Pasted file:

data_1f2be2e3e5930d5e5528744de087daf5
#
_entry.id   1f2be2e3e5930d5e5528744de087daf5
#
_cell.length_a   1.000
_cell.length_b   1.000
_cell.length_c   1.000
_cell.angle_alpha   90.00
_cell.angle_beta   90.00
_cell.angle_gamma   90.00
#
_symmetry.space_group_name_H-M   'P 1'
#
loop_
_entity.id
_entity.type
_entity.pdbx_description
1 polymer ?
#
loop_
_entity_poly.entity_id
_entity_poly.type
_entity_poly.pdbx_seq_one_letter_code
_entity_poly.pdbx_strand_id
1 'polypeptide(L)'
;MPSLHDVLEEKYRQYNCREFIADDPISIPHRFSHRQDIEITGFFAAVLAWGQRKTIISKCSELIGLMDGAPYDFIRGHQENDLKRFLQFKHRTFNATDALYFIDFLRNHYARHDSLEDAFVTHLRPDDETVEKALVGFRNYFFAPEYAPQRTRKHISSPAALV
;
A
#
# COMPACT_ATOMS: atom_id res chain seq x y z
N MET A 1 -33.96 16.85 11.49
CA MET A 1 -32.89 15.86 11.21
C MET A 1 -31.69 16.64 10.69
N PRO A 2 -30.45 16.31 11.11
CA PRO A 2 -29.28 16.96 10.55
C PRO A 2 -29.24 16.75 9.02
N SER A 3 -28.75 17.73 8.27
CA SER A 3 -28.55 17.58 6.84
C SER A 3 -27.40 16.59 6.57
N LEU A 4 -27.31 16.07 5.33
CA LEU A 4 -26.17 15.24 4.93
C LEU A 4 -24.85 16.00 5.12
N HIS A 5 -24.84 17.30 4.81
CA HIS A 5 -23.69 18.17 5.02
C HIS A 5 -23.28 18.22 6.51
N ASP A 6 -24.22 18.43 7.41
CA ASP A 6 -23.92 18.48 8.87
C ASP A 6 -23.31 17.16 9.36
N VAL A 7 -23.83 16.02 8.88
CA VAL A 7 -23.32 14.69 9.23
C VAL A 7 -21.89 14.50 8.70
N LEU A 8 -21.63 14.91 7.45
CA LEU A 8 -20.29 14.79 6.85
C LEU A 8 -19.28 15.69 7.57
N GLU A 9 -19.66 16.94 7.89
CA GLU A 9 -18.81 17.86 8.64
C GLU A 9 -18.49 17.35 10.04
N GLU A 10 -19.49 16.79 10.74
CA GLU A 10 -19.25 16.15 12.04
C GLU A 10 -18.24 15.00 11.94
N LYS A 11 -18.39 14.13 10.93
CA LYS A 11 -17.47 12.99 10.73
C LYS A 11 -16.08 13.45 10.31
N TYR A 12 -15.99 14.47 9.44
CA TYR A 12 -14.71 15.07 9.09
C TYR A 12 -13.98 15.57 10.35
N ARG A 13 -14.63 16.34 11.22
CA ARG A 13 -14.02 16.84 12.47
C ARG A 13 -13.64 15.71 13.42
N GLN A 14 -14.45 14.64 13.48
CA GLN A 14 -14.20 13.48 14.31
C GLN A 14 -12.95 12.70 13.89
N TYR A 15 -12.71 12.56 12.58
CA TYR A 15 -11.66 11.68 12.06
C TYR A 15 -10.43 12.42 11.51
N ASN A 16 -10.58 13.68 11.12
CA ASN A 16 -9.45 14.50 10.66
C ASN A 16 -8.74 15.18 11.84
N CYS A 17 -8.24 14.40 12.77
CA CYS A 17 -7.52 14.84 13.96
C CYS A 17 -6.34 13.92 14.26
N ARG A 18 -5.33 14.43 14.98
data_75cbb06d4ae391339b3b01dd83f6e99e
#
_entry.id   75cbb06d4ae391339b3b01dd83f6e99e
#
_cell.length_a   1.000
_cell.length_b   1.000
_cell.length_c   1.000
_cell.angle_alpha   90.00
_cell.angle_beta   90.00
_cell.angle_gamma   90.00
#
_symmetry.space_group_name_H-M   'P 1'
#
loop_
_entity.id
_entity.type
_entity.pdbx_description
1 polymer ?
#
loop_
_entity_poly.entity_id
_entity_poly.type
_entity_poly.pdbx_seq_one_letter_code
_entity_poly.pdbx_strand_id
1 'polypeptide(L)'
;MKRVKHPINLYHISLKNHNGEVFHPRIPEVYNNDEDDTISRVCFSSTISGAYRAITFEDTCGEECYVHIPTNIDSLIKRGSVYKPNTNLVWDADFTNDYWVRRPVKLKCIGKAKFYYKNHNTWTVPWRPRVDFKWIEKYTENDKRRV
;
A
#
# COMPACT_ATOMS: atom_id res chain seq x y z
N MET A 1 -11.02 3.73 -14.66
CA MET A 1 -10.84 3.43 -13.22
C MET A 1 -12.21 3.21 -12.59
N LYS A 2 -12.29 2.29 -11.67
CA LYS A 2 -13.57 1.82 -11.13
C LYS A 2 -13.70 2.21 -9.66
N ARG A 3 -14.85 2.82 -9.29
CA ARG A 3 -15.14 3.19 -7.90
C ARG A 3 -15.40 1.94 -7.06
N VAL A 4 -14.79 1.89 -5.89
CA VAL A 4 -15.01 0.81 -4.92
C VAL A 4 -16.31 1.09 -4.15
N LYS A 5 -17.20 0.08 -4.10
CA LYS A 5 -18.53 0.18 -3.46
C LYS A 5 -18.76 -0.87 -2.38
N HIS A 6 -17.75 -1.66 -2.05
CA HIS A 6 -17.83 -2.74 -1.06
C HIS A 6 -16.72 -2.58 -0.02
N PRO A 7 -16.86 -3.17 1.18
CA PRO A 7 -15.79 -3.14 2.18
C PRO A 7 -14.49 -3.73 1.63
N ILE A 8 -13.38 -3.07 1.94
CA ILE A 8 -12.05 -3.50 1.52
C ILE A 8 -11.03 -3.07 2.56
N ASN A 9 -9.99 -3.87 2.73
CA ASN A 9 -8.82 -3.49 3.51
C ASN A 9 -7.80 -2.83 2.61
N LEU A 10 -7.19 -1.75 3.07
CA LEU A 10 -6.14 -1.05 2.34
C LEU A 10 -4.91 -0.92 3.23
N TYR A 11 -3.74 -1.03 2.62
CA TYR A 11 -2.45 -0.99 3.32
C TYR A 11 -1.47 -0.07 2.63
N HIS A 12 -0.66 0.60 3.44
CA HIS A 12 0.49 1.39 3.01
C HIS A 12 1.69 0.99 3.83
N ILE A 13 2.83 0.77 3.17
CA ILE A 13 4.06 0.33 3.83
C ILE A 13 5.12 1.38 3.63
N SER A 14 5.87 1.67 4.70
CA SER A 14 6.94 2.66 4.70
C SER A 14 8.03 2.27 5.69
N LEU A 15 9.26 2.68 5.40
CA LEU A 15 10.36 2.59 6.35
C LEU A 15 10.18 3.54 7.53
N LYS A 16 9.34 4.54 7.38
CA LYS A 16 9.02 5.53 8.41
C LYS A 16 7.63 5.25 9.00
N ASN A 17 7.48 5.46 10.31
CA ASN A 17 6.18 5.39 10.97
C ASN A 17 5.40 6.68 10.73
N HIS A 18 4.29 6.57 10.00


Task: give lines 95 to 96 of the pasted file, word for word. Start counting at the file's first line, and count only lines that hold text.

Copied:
#
loop_